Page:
Who should be Toronto’s next mayor?

It’s a good question to consider heading into the new year

The next mayor of Toronto? That’s a key question as we embark on a new year with a municipal election just over 10 months away. Prospective candidates should be getting their ducks in a row to wage a successful campaign.

Except it is difficult to see any prospective candidates out there. No city councillor seems prepared to make the leap. The most likely ones — Josh Matlow or Mike Layton, for instance — are all based in the central city, making it difficult for them to secure the much-needed suburban votes.

Nor do any outsiders seem ready to throw their hats in the ring.

Perhaps the next mayor of Toronto will be the same as the current mayor — John Tory. At the time of publication of Post City, he has carefully not excluded that possibility in his forays into his future, and some will undoubtedly encourage him to continue on.

John Tory does offer some advantages as mayor. He’s very approachable and hard-working. He shows up at many events and says the right things even if sometimes in a bland tone. He has created a much-needed sense of civility at City Hall, turning down the confrontational heat. He is friendly and tries to find common ground on issues. He has a strong sense of integrity. He manages to straddle the inner city/outer suburb cultural divide, which is no mean feat.

What he is not good at is the big issues. He has difficulty providing leadership on them, and his record is lamentable.

You may remember 2016 when, without warning, he convinced the Toronto Police Services Board to have police officers continue to card young people, particularly Black youth, after a decision had been made to abandon the practice. The outcry was so significant that Kathleen Wynne’s provincial government intervened and stopped the practice throughout Ontario.

When he first ran for mayor against David Miller in 2003, he accepted an endorsement by the Toronto Police Association. That endorsement sank his campaign. When he ran as leader of the Progressive Conservative Party of Ontario against Kathleen Wynne in 2007, he said, if elected, his government would fund faith-based schools. That announcement was considered the reason for his personal defeat.

In 1993, as chair of the federal Conservative Party campaign, Tory defended the decision to run television advertisements mocking Jean Chretien’s facial paralysis. Chretien responded, “God gave me a physical defect, and I have accepted that since [I was] a kid.”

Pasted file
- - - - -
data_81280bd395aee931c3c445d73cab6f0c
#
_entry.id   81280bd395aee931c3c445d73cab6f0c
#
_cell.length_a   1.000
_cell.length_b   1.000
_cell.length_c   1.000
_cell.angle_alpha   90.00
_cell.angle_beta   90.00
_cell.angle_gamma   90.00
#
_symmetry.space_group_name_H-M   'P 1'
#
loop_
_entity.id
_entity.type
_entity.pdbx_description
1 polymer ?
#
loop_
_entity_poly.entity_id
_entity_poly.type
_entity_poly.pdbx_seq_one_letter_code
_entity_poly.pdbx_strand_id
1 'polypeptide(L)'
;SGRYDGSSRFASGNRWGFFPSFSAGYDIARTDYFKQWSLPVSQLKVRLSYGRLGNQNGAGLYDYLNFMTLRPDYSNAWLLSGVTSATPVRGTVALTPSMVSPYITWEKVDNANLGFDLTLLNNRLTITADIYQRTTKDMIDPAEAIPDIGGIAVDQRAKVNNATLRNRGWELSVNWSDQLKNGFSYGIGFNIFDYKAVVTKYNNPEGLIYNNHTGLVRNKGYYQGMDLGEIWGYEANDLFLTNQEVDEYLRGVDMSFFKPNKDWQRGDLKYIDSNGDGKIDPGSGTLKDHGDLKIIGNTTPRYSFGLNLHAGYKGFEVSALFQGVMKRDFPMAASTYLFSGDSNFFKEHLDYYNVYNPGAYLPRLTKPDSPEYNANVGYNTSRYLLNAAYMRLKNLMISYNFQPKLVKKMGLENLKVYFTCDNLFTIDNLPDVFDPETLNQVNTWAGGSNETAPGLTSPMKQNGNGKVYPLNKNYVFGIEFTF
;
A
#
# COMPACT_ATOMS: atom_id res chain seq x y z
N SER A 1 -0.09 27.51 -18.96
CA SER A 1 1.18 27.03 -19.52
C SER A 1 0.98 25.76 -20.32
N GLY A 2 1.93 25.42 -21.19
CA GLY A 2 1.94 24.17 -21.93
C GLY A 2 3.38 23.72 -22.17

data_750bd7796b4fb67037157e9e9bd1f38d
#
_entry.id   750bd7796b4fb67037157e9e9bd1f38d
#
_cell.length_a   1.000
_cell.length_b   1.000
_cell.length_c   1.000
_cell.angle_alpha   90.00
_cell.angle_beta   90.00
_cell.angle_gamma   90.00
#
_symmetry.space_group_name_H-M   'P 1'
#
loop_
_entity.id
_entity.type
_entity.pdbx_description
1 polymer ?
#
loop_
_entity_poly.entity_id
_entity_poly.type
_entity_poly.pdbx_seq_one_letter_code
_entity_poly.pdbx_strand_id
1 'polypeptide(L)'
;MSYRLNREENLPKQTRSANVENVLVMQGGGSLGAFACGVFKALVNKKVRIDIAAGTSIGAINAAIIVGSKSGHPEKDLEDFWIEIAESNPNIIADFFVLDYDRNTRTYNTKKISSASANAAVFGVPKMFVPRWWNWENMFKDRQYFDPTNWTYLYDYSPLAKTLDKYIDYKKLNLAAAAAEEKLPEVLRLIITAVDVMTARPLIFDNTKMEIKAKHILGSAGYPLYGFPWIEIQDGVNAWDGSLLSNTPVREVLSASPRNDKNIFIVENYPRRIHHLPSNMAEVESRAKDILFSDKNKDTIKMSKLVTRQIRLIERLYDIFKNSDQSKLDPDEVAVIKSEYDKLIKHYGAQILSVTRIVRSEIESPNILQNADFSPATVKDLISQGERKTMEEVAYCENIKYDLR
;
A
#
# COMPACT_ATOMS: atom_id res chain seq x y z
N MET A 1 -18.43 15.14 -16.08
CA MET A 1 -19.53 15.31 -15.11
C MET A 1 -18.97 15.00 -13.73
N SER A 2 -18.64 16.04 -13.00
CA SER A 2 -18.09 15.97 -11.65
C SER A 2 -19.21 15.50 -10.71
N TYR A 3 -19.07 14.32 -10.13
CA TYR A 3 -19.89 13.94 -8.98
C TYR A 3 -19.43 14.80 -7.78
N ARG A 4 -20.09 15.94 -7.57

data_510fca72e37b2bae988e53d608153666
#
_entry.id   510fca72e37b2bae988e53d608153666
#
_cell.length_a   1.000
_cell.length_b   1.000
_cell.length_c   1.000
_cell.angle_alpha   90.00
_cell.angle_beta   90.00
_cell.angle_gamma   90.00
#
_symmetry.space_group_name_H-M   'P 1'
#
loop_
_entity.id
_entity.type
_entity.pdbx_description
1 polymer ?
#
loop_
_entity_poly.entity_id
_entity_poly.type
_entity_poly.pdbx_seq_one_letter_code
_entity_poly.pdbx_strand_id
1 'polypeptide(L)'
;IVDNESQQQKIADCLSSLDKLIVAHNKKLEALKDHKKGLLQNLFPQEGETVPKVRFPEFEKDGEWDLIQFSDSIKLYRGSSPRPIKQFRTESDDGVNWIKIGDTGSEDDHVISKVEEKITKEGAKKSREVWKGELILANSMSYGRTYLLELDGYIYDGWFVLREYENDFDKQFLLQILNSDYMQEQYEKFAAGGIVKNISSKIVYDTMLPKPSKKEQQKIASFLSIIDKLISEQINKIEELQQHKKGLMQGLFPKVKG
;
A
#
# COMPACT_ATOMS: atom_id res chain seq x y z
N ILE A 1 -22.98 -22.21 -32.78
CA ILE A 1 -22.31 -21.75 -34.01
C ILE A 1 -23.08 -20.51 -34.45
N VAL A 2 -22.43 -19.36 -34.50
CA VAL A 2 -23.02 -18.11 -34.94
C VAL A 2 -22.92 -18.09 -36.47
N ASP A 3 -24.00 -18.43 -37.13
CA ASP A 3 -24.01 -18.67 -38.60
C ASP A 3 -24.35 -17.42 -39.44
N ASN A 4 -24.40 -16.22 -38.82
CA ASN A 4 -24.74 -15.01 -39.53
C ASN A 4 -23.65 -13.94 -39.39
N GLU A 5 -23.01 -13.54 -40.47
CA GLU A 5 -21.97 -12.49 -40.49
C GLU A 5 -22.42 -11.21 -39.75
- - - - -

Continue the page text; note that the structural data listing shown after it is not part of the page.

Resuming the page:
Conservative party leader Kim Campbell immediately apologized and withdrew the ads but the damage was done, and the party elected only two MPs in all of Canada.

In the 1990s, he was involved in the negative billing fiasco at Rogers, when the company said it would bill customers unless they responded that they did not wish to be billed for a particular service. After an outcry, Rogers abandoned that approach.

With these mistakes, one can see why John Tory shies away from making strong statements which would put him in a position of leadership on important issues: he is very worried he might get it wrong. But a person cannot be judged simply on mistakes and missed opportunities, and as noted Tory has other positive attributes.

However, what Toronto needs at the moment is strong leadership. The provincial government of Premier Doug Ford seems to have little interest in providing the city with the tools it needs to provide effective local government, and that’s something the next Toronto mayor needs to address in a powerful manner. There’s a strong constituency that longs for such a mayor for the city.

Which is why we need to focus on the next mayor of Toronto who has those skills. That person, whether or not it is John Tory, must provide us with the leadership that we need.

Post City Magazines’ columnist John Sewell is a former mayor of Toronto and the author of a number of urban planning books, including The Shape of the Suburbs.